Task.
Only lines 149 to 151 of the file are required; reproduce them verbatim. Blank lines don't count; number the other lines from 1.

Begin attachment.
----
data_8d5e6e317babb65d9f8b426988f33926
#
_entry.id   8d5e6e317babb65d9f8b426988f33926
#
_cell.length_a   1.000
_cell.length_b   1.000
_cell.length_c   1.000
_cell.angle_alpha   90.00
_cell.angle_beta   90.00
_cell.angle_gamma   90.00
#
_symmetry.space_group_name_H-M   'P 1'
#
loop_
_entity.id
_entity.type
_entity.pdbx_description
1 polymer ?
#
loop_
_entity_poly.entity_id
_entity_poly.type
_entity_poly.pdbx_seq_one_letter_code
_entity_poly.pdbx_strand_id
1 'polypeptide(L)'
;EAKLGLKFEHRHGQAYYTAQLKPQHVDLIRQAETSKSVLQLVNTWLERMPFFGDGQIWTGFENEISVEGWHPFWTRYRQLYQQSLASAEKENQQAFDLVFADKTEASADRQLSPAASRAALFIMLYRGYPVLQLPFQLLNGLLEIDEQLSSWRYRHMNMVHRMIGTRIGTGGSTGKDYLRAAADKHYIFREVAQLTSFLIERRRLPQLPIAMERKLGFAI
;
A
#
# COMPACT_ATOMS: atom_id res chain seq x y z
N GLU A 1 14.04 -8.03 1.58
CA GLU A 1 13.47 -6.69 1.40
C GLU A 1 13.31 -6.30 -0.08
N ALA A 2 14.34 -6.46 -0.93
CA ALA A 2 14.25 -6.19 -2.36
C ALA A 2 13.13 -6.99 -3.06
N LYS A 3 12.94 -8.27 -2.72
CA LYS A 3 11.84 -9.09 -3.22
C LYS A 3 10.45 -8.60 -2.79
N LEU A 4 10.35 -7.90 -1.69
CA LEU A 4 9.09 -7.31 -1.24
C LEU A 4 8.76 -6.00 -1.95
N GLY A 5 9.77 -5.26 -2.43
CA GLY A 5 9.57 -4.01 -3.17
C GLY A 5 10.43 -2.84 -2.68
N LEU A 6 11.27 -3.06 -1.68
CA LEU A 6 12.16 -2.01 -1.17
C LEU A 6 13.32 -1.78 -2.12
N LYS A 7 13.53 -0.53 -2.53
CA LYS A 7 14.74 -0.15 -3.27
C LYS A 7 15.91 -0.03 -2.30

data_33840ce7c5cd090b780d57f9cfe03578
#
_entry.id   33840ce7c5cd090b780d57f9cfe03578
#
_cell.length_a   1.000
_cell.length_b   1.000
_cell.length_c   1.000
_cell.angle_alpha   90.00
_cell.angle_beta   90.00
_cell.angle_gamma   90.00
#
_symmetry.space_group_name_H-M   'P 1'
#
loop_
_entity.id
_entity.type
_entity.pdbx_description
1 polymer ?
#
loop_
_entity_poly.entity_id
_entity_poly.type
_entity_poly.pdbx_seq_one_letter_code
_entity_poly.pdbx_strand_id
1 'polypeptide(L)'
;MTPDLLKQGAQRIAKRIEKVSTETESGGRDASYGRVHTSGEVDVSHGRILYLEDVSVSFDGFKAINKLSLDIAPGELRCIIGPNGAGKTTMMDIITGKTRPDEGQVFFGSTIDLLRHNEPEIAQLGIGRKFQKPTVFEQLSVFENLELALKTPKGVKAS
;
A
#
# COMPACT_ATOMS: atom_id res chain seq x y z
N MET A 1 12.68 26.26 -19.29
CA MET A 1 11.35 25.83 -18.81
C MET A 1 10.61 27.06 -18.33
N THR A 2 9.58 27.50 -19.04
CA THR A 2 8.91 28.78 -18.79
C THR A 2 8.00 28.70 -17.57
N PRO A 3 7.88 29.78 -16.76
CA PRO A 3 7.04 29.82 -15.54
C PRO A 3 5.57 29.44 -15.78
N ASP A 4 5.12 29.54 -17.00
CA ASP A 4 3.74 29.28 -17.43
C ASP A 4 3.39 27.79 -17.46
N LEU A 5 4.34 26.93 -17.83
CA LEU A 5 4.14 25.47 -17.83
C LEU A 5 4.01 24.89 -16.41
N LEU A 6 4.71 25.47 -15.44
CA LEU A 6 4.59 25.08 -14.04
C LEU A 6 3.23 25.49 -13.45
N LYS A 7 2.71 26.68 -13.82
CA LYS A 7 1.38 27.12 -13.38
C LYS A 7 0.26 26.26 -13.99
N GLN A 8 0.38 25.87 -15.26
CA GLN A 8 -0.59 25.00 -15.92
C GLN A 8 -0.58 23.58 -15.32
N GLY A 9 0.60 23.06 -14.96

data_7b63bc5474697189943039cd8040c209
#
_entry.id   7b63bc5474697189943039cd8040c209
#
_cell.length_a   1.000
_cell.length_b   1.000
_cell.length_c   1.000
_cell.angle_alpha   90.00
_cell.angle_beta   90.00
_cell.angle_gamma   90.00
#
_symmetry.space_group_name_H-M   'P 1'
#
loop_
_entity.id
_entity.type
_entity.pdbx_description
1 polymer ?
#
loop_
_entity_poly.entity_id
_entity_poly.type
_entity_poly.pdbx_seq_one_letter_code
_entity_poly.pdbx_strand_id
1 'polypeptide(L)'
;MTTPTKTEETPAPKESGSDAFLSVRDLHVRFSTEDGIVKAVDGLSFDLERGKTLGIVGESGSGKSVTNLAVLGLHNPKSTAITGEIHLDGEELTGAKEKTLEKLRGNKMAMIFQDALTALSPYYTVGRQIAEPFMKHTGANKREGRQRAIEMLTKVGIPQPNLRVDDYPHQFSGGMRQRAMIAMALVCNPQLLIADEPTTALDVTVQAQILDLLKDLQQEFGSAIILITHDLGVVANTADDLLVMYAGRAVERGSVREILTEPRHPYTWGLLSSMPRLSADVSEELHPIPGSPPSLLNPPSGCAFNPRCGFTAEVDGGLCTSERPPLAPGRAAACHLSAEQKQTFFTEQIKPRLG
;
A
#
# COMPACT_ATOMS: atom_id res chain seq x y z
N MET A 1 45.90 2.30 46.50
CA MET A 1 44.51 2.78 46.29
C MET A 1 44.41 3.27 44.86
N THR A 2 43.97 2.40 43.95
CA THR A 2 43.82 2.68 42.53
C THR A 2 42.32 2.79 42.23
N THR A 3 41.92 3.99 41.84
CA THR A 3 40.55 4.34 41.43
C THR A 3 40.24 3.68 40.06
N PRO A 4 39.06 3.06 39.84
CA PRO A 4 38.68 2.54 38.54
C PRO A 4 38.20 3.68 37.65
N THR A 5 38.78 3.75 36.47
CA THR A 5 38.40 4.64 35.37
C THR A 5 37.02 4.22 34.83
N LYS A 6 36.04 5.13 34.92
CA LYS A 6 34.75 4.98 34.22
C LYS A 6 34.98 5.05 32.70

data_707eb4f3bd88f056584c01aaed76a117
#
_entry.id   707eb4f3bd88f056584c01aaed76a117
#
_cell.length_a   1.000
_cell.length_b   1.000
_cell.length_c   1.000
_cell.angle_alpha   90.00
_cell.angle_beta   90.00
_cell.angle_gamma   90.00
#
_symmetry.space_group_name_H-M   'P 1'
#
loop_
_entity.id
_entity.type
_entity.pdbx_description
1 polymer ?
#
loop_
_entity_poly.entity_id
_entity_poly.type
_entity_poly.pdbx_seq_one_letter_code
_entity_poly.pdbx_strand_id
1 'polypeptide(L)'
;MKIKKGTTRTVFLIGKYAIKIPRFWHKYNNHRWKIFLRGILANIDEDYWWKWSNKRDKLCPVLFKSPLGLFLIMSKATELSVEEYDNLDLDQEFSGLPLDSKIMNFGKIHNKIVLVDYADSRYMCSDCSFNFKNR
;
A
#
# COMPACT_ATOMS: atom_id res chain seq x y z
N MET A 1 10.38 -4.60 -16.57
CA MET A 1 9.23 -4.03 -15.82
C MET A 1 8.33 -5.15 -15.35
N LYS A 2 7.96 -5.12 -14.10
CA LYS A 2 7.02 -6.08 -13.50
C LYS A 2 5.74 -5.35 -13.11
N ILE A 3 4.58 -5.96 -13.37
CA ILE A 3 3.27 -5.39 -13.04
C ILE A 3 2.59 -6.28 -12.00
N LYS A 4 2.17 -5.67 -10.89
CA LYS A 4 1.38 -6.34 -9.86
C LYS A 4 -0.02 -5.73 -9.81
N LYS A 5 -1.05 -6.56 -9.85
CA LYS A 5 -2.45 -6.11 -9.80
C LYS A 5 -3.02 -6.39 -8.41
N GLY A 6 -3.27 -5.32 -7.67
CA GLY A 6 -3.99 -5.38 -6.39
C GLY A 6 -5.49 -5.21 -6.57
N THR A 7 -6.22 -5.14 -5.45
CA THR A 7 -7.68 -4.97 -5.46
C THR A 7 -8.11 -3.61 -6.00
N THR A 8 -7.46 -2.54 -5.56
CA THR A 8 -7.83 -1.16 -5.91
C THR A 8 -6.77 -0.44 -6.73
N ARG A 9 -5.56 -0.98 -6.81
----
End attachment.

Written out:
N THR A 5 38.78 3.75 36.47
CA THR A 5 38.40 4.64 35.37
C THR A 5 37.02 4.22 34.83